When I started out in the csa field 35 years ago, there were mostly therapists who only dealt with child and adult victims/survivors. Most of the therapists who worked with perpetrators back then came from the ranks of victim advocates. More recently, with the rise of treatment programs for abusers, students could get into the programs geared for abusers without spending time directly with victims.
However, the field has evolved to understanding that PREVENTION is the key to ending csa. Primary prevention is like vaccinating people before they get the disease. Programs like Child Assault Prevention target children in schools to keep themselves safe and educates parents to prevent abuse from happening in the first place. (see http://www.eirc.org/website/child-assualt-prevention-cap/
for more info.)
Secondary prevention is the treatment of those who have been abused to help ameliorate the symptoms and treat those who have been identified. Everyone here will recognize that the experience of being abused has caused problems in their lives that hopefully can be treated so the abuse does not interfere in healthy functioning and relationships. Whether treating child or adult victims, the object is to restore normal/healthy life to the person and prevent dysfunction. Organizations like MaleSurvivor and others are adjuncts to therapy and may not be as intensive as individual or group therapy.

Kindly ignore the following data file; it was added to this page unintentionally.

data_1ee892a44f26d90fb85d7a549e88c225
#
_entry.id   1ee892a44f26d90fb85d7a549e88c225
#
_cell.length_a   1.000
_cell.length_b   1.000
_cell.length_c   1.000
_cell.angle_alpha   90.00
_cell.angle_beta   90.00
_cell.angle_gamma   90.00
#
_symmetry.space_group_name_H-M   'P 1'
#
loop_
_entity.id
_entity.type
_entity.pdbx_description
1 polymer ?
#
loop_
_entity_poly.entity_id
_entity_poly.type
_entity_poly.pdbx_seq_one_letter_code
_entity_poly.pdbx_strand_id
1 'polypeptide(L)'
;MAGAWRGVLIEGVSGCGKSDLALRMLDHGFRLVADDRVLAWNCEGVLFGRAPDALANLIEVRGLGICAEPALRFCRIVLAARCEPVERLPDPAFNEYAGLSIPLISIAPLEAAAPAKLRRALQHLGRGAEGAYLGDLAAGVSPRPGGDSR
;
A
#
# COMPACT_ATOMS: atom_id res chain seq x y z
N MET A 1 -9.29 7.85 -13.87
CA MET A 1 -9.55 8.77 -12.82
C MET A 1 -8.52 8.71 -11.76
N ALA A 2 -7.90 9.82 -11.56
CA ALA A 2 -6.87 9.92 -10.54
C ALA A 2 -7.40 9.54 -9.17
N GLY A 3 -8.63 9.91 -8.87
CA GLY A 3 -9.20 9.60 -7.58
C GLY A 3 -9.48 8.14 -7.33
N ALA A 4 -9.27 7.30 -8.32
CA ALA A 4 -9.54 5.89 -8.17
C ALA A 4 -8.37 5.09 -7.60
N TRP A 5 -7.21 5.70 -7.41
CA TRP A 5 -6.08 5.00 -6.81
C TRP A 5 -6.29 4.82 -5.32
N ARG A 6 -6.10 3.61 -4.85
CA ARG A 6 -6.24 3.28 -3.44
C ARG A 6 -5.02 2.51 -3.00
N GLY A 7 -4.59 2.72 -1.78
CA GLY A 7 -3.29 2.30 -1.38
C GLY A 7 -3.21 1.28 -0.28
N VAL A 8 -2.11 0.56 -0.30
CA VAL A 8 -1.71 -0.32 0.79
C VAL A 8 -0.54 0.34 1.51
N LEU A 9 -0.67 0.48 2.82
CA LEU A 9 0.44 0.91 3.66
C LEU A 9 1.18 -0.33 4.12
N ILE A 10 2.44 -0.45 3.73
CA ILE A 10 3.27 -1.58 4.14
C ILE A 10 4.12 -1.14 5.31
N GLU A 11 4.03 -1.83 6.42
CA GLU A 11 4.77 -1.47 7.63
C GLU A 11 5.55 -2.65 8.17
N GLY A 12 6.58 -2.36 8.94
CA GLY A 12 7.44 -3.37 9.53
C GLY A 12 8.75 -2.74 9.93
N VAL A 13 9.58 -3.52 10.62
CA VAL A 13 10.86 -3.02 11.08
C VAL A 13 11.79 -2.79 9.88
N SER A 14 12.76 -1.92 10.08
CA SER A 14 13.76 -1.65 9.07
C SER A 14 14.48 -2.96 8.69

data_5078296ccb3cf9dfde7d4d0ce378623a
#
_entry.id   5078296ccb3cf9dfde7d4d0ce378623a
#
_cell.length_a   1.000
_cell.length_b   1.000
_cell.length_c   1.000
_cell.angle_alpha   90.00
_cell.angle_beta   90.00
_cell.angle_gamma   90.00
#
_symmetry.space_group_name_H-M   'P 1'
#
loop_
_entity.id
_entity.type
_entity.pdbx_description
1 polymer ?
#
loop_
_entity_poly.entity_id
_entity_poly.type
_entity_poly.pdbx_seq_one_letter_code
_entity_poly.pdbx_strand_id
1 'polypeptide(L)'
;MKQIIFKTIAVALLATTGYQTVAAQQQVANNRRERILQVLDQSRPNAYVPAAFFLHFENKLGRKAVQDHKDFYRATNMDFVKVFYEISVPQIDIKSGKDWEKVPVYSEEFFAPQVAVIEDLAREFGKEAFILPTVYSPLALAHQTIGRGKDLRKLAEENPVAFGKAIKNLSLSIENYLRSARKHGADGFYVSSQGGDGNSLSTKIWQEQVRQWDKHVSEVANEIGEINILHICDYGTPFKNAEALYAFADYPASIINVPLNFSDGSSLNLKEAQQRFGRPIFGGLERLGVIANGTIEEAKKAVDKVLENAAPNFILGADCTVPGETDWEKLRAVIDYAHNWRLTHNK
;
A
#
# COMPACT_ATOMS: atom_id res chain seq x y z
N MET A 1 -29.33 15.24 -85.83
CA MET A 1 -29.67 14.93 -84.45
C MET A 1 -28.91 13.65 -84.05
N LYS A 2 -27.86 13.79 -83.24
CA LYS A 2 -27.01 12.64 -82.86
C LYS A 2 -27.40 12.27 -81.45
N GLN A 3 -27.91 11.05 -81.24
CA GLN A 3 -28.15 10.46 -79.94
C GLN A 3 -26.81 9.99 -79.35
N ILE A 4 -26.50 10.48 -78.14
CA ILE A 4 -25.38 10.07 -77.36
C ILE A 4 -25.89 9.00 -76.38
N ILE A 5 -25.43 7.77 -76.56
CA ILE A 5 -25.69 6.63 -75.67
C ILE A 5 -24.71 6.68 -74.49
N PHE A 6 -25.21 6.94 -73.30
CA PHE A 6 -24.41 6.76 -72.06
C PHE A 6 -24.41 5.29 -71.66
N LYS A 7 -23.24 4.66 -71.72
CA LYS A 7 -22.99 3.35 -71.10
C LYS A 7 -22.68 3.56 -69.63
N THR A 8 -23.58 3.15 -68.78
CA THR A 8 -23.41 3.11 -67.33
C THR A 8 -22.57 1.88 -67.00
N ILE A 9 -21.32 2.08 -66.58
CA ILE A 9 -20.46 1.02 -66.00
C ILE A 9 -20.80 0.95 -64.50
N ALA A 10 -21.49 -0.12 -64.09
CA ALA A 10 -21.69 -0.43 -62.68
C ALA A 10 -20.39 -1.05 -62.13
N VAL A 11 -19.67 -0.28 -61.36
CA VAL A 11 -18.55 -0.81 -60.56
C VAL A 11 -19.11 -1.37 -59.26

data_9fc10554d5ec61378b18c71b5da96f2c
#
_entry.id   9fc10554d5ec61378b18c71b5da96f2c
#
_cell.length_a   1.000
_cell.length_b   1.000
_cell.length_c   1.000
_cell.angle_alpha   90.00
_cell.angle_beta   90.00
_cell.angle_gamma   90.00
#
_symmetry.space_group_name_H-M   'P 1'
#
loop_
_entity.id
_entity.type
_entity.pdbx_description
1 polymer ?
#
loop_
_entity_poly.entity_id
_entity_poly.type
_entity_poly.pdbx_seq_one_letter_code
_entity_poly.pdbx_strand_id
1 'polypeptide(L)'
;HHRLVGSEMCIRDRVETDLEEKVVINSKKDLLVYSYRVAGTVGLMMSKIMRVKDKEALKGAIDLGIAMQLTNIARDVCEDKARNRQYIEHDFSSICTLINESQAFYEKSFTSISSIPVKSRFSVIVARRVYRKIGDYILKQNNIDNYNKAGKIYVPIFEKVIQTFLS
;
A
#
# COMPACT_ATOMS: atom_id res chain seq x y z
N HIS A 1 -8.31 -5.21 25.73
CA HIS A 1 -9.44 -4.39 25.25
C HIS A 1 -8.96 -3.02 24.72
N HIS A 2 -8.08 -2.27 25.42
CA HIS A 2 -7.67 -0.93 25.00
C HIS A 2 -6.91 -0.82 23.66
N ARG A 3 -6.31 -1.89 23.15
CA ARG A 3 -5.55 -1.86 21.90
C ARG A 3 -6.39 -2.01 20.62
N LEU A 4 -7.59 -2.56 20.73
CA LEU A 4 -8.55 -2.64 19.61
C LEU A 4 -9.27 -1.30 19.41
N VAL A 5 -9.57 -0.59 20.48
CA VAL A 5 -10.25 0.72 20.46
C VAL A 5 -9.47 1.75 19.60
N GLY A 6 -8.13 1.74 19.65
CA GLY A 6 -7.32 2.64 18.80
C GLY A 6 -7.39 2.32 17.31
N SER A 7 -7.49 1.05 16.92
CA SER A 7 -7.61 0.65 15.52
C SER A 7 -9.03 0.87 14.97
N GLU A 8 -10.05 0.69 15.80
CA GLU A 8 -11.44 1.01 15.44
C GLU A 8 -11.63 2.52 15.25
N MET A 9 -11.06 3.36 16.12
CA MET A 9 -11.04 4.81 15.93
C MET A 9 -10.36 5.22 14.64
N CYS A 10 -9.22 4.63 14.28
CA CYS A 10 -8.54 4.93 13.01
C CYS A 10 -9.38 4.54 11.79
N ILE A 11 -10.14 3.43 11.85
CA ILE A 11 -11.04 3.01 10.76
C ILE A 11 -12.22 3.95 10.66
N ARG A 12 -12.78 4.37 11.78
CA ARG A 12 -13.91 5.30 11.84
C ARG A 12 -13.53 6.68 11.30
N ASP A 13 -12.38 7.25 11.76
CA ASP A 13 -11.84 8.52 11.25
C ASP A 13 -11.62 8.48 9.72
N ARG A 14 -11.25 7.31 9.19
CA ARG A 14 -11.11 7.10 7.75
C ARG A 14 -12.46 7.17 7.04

Tertiary prevention is the treatment of abusers to help them not to abuse others again. Another part is to help them understand and overcome the abuse issues, if that is part of their history. Although many abusers have victimization issues in their lives, most don't and of course, being abused does not make one more likely to abuse others. And research over the years does show that treating abusers works to prevent more abuse. (Recidivism rates for adolescent and adult abusers are much lower than public opinion believes. See www.csom.org
for more info.)
I started out in child protective services over 40 years ago with a caseload of children who were abused (some sexually) or neglected and wound up specializing in treating kid victims, adult survivors, and adolescent and adult perpetrators. This gave me the understanding that victims/survivors had nothing to do with the abuse and that treating abusers would help prevent more victims.
Long story, but the advice here is to read "A Consumer's Guide to Therapist Shopping" on this site and ask the potential therapist the questions. You have a right as a consumer of their services to interview a therapist (or even question one that you may already have) and get answers that you ask. I think the advice you get from this article will allow you to get what is best for you.